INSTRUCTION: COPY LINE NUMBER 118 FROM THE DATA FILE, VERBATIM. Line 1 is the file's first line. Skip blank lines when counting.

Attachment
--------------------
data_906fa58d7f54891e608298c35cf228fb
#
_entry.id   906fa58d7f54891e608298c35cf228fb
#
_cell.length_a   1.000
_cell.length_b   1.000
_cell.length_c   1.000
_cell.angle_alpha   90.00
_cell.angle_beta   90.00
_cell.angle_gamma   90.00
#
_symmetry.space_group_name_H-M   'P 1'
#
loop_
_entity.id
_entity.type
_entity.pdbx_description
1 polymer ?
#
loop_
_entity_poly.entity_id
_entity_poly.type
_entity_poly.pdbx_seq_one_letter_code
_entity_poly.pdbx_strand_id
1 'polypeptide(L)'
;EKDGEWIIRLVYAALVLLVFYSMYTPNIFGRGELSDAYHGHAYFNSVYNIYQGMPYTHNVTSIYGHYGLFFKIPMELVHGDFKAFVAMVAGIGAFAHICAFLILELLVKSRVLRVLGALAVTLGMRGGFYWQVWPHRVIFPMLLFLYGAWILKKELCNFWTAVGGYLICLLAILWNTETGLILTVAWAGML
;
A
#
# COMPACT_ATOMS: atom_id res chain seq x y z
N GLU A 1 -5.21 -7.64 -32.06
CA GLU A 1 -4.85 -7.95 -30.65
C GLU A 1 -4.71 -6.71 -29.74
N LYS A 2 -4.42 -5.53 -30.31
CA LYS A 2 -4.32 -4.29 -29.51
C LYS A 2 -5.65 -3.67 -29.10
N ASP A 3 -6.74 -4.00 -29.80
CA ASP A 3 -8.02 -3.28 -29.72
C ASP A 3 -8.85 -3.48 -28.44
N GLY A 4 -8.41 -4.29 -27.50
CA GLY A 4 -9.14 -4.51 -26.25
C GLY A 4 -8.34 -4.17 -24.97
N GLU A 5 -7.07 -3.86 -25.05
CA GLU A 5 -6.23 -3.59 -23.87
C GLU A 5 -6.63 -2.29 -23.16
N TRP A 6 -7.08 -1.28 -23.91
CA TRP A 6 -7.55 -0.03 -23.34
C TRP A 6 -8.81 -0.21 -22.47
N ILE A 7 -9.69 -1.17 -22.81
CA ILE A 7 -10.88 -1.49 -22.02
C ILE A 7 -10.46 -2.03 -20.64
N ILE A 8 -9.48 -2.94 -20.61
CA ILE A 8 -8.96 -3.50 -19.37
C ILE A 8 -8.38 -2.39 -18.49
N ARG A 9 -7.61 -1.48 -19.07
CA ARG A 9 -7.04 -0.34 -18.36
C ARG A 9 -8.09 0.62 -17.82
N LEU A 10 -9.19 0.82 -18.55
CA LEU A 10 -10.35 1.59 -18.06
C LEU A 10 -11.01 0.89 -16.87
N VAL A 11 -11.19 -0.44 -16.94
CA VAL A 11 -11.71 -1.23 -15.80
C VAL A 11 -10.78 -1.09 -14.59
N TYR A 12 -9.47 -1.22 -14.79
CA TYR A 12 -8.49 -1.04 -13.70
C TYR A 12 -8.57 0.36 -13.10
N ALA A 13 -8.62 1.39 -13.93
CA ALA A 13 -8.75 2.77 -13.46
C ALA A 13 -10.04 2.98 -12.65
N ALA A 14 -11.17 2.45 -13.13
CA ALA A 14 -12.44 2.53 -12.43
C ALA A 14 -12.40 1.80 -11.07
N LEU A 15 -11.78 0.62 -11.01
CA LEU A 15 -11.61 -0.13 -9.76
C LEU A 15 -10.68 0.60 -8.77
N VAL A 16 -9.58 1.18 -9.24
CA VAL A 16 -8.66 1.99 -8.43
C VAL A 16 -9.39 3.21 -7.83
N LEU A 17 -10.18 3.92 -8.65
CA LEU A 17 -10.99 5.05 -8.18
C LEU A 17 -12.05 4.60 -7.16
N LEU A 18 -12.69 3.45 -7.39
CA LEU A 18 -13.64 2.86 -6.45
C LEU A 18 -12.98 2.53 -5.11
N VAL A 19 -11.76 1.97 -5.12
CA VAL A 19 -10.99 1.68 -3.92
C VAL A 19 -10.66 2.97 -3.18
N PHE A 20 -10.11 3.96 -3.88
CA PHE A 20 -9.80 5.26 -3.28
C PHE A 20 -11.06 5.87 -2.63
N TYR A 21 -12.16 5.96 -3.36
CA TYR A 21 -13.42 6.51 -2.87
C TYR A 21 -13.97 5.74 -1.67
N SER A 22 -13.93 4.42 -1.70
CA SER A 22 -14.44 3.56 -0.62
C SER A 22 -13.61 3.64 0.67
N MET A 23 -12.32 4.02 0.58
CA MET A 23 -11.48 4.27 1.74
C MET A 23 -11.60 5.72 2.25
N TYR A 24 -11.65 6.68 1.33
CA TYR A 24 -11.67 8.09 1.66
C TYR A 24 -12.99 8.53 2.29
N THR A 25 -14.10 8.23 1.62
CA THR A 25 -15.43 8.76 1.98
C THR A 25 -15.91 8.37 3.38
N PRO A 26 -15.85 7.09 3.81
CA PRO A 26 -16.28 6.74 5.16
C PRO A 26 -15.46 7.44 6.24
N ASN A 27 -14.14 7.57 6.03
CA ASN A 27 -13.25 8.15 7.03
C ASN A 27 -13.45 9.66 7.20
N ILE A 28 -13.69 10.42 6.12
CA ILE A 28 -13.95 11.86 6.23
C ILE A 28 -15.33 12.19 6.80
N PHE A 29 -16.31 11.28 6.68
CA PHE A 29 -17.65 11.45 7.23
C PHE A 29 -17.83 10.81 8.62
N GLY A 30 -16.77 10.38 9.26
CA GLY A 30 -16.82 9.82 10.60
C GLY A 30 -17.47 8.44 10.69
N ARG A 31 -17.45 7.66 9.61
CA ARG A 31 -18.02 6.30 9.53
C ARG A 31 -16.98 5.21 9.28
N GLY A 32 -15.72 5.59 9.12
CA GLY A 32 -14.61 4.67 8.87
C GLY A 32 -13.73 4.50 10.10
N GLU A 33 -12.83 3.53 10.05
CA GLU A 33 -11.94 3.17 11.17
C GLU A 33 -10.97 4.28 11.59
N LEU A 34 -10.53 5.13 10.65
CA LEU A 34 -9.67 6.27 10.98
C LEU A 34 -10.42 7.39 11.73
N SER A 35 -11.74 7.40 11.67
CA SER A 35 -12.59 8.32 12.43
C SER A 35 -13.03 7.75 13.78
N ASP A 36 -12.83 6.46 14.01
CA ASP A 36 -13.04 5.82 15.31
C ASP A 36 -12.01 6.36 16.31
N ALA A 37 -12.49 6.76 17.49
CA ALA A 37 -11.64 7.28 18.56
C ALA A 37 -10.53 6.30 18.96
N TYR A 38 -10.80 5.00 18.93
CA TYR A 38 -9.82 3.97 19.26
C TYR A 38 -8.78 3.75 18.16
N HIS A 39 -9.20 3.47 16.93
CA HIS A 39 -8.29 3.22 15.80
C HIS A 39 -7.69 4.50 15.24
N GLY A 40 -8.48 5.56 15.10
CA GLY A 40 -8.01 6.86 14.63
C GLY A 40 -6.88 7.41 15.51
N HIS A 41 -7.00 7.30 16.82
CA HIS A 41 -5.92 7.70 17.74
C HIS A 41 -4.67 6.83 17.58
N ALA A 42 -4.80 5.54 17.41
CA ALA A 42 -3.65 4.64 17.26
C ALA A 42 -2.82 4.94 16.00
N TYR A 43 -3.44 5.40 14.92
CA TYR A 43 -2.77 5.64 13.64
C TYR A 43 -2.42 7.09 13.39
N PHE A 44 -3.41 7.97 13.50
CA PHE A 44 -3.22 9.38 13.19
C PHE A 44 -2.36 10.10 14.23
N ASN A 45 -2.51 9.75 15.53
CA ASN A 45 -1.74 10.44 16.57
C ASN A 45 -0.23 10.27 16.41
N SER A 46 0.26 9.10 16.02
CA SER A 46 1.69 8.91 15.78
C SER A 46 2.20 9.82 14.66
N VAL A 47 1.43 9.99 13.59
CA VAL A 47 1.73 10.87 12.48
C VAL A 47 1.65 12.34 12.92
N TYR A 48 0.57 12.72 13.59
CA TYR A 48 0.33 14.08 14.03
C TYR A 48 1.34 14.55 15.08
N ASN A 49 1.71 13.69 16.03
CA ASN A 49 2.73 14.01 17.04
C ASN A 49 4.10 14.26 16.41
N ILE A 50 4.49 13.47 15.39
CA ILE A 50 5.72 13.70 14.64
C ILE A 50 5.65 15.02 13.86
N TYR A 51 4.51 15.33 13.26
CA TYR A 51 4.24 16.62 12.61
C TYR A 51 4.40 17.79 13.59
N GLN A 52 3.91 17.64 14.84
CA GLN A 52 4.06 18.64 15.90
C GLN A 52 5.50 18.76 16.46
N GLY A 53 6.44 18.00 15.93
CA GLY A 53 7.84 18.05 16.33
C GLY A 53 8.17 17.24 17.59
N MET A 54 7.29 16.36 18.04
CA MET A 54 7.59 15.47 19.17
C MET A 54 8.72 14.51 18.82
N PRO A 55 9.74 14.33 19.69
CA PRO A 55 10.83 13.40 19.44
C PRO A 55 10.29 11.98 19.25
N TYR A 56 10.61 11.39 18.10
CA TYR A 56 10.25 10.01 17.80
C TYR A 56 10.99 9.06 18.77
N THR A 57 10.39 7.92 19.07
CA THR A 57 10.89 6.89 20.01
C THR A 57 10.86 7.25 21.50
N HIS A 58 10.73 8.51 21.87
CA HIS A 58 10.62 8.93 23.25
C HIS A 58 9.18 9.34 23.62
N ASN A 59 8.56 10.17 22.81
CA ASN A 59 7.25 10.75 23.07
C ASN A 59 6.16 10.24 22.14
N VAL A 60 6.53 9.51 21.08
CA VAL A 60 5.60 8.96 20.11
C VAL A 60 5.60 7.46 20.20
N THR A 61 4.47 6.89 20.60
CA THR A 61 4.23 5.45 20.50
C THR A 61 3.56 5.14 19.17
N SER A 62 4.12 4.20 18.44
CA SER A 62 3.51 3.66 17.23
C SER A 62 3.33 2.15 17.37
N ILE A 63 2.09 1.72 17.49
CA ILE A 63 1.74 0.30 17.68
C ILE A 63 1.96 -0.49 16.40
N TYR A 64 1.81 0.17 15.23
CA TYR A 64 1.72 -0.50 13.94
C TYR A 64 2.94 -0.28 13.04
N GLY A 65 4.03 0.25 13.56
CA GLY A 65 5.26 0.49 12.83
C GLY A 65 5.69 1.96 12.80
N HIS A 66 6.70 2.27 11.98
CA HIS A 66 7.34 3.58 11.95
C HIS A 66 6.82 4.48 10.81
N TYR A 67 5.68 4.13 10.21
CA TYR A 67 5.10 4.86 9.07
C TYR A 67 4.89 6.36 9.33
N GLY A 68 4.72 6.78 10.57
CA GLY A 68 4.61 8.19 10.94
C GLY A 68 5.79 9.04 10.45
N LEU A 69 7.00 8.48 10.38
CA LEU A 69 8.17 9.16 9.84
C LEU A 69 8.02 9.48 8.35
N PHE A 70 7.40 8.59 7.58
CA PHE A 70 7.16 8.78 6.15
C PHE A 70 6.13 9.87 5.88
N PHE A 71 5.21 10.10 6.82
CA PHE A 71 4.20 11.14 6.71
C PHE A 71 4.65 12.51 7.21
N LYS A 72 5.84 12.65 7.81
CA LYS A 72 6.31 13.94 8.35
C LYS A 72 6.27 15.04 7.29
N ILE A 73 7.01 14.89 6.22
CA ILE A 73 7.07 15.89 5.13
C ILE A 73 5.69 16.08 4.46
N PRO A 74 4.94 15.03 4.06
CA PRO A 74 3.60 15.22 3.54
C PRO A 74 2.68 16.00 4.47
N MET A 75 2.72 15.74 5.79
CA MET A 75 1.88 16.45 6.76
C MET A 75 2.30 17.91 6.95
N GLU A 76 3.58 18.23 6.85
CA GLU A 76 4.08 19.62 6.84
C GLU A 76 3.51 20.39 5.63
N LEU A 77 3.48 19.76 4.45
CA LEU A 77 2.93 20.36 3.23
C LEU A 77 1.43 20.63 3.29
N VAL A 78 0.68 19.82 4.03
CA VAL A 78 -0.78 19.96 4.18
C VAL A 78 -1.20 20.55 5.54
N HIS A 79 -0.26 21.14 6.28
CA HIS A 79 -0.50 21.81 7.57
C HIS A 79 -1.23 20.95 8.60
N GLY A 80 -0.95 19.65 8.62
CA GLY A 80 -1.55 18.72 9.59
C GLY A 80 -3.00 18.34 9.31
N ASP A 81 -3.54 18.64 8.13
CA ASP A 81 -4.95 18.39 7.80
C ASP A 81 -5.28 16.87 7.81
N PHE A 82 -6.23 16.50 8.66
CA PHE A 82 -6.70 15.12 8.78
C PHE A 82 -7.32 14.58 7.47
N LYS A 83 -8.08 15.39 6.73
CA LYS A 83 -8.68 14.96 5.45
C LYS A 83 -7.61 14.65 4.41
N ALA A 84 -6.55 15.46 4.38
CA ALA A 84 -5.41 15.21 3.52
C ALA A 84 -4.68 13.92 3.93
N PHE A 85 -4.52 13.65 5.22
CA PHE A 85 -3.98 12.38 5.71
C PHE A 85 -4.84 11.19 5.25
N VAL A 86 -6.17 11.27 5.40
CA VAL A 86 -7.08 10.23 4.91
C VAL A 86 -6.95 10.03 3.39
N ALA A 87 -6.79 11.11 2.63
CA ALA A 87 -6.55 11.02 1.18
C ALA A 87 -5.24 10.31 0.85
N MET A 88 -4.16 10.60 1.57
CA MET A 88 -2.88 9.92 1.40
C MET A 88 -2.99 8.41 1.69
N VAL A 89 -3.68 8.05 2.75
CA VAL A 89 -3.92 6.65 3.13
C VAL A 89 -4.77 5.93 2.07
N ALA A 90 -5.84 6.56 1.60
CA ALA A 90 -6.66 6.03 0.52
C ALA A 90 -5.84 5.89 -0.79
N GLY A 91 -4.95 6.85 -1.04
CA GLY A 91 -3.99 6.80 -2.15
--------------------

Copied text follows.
N GLY A 30 -16.77 10.38 9.26